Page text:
Remarks

Italians Have Perfected the Art of Waiting It Out

Italy’s economy has been in the doldrums for years, but Rome is just fine with leaving its problems to solve themselves.

Piles of trash left in Piazzale Sisto V, around the corner from Termini station, the main train hub of Rome, on Oct. 15, 2017.

Photographer: Martina Albertazzi

Rome this past summer could easily be confused with the capital of an aspiring failed state. A drought exacerbated by crumbling infrastructure led to threats of daily 8-hour water shut-offs. The aqueducts, historically the pride of Rome, leaked some 40 percent of their flow. Trash piled high in the parks and grass went uncut as the city grappled with public works corruption scandals. Over the course of the summer, police discovered at least two clandestine hazardous-waste-disposal plants, although the news coverage curiously focused on how the hidden facilities evaded their electric bills. The upside, for some, is that the city’s buses have become free for fare dodgers, because there aren’t enough ticket checkers. And in a symbolic touch, the parched, overgrown Roman landscape became tinder for fires that sent clouds of smoke over the already stifling city. Rome was burning.

Evidence of decline abounds in the rest of the country, too. Up in Florence, the Uffizi Gallery closed temporarily when the museum’s air conditioning failed. Down in Sicily, desperate migrants streamed ashore. Perhaps most important, a robust business recovery from Italy’s decade-old financial crisis seems out of reach. Just this month, the world’s biggest hedge fund firm, Ray Dalio’s Bridgewater Associates, disclosed it’s wagered more than $1.1 billion that shares of some of Italy’s top companies will fall, including the two biggest banks and Enel SpA, the nation’s largest utility.

But will any of this spur angry Italians, clamoring for change, to embrace a radical movement to Make Italy Great Again? Don’t count on it. This country is more complicated. Italy has certain social and financial advantages—it’s playing a long game. And having avoided a Greek-style meltdown or a rash decision like Brexit, Italians might just be onto something.

They’ve already had their dalliance with a legally challenged, billionaire Putin pal in the person of former Prime Minister Silvio Berlusconi. These days, many Italians are just pleased that Donald Trump has eclipsed Berlusconi as the butt of jokes and controversy. They’ve also tried a populist party. The Five Star Movement, founded by a comedian, swiftly gained influence in recent years. The Five Star is now part of the establishment. Guess which party runs Rome City Hall, perched on a hilltop piazza designed by Michelangelo with sweeping views of the wildfires? Yep.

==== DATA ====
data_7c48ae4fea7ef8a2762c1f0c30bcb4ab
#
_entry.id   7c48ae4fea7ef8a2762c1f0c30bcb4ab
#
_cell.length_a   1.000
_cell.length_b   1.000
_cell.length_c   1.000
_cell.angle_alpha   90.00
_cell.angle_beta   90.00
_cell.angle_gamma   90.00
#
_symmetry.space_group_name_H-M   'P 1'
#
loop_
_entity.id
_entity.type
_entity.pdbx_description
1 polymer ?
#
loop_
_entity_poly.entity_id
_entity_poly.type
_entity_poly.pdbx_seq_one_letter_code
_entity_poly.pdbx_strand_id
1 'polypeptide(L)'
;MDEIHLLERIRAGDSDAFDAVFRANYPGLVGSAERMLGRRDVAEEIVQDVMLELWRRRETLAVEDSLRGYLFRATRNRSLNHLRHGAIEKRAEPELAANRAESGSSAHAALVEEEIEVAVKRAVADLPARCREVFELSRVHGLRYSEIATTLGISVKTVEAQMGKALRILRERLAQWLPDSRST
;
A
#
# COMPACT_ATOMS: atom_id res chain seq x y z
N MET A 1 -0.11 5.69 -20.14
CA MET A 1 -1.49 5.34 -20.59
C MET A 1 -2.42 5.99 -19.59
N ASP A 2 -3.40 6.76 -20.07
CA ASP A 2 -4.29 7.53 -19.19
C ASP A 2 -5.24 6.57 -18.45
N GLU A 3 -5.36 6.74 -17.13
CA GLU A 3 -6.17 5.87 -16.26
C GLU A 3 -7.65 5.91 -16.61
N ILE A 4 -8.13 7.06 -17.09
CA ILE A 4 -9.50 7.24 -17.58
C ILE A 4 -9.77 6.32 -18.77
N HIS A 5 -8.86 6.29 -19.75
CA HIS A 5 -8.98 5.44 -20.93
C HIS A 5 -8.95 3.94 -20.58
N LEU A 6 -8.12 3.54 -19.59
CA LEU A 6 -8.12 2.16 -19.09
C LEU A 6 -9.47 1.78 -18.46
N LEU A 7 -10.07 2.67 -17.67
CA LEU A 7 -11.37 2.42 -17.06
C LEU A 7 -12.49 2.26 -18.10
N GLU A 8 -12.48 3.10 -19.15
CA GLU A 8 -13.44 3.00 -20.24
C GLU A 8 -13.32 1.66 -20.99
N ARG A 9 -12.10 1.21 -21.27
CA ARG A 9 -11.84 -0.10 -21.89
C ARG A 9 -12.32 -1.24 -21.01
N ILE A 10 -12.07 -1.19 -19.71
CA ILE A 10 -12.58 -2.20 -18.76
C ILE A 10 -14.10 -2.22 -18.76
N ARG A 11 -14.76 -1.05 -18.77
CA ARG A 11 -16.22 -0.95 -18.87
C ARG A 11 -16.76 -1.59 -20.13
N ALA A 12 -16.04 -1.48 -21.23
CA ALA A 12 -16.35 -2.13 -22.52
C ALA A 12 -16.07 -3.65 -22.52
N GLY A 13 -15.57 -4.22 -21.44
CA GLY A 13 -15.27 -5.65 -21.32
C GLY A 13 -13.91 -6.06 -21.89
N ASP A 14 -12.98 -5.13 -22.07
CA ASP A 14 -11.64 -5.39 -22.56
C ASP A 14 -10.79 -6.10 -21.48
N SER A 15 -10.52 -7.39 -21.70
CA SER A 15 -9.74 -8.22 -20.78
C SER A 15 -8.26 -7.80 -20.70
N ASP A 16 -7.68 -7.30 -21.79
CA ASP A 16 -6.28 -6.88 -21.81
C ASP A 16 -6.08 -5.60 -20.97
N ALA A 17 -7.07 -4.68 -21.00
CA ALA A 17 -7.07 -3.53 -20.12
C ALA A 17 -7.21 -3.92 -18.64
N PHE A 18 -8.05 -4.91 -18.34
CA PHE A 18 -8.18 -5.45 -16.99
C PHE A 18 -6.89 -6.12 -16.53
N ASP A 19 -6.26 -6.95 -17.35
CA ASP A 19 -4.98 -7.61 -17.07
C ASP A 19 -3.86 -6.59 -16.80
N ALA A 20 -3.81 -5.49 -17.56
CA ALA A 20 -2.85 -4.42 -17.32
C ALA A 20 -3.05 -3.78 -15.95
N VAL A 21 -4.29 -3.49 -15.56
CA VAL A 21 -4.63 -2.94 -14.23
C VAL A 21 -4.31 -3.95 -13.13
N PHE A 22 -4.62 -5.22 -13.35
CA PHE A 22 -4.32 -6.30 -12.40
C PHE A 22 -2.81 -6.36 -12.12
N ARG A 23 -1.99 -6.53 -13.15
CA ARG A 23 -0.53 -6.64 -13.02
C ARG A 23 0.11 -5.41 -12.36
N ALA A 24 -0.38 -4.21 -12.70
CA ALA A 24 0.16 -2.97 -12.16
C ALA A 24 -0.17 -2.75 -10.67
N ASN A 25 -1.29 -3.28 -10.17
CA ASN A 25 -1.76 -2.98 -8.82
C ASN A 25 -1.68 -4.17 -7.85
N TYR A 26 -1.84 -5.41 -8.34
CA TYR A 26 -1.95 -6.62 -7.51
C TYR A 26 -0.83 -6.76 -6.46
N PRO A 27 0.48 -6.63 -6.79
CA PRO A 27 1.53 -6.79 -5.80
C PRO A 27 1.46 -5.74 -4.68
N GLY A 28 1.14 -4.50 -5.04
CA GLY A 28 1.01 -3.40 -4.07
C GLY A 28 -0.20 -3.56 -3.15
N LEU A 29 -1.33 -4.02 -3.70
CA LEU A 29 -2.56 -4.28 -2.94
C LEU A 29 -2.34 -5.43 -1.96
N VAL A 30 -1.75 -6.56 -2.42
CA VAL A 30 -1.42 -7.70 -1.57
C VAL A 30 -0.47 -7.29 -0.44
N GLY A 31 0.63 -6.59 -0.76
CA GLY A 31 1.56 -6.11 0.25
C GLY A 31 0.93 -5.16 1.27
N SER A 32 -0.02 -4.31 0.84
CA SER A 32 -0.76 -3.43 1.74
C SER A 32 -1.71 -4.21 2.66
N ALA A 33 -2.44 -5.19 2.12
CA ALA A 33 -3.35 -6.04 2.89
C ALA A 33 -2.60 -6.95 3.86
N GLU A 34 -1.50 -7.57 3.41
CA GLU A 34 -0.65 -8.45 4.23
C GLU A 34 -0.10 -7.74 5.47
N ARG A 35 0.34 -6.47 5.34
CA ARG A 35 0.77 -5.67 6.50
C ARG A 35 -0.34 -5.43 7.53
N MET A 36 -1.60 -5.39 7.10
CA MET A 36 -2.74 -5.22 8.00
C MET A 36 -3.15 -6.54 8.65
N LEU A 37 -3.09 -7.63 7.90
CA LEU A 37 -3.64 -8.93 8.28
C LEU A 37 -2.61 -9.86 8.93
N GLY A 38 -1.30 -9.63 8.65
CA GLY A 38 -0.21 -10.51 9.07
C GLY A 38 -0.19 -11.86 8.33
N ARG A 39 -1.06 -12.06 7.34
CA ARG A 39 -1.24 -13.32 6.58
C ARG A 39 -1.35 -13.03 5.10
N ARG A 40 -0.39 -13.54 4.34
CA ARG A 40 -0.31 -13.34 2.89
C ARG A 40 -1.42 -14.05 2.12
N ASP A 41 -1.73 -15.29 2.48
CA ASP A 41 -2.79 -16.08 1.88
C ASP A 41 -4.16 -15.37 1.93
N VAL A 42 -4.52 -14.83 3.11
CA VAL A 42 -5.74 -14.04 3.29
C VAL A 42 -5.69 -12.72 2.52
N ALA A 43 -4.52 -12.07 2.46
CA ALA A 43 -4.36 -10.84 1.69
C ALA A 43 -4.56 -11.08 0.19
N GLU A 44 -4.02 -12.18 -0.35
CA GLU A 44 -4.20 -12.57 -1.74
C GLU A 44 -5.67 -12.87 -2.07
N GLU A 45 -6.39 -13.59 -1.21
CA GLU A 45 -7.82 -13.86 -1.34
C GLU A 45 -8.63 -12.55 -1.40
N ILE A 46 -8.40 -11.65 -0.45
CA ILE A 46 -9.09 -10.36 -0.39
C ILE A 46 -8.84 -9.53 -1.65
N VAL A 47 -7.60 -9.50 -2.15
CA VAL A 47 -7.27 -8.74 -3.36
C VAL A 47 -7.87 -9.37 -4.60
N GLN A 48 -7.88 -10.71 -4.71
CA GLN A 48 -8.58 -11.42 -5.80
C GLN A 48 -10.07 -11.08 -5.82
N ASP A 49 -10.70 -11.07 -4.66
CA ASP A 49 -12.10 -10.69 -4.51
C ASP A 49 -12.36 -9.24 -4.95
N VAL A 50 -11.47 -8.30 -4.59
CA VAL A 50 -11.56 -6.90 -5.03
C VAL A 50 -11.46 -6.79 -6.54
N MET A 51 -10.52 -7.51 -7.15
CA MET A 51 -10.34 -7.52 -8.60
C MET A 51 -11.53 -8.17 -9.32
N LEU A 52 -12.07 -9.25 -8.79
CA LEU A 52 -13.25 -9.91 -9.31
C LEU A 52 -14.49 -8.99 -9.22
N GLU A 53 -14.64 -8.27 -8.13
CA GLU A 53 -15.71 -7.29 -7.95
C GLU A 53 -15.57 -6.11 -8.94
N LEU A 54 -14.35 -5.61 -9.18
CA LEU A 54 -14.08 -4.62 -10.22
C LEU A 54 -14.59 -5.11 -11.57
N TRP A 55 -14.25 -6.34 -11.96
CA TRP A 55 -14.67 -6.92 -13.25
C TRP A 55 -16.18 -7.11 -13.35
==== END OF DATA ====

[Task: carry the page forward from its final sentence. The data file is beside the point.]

The Italian electorate has shown itself resistant to change. In a December referendum it voted down constitutional reform aimed at breaking the political logjams in Rome that have long hindered any swift or deep policy changes. By rejecting the referendum, Italians also ended the term of Italian Prime Minister Matteo Renzi, halting his reform agenda to cut taxes and make it easier for businesses to hire and fire.

Why? Italians are engaged in an epic game of “kick the can.” Drawing on an intimate knowledge of their own history, they see an upside to letting problems sort themselves out, piano piano—slowly. It’s even part of the national curriculum. By age 11, almost all Italian schoolchildren learn the story of Quintus Fabius Maximus Verrucosus, the Roman general who 2,200 years ago slowly ground down Hannibal by avoiding direct battle. He was nicknamed the Cunctator—“the delayer.”

The epithet was a compliment. Today the Cunctator is embodied up and down the boot, in decisions small and large that err on the side of inaction. On trial for a crime? Hire a lawyer skilled at stretching out the process through endlessly rescheduled hearings and lengthy appeals. The statute of limitations will eventually run out. It looks bad, but it works. (Just ask Berlusconi.)

Take what’s happened with migrants who arrive by sea. Officially, all arrivals in the European Union are fingerprinted for a database. In practice, in recent years that step was at times overlooked, and migrants made their way from Italy to other countries without a record of their arrival. That’s crucial, because asylum requests are handled by the country of entry. When an un-fingerprinted migrant arrives in, say, Sweden, it’s as if he’s been teleported directly from Mogadishu to Malmo. The Somali becomes a Swedish problem. Italy has successfully kicked the can northward.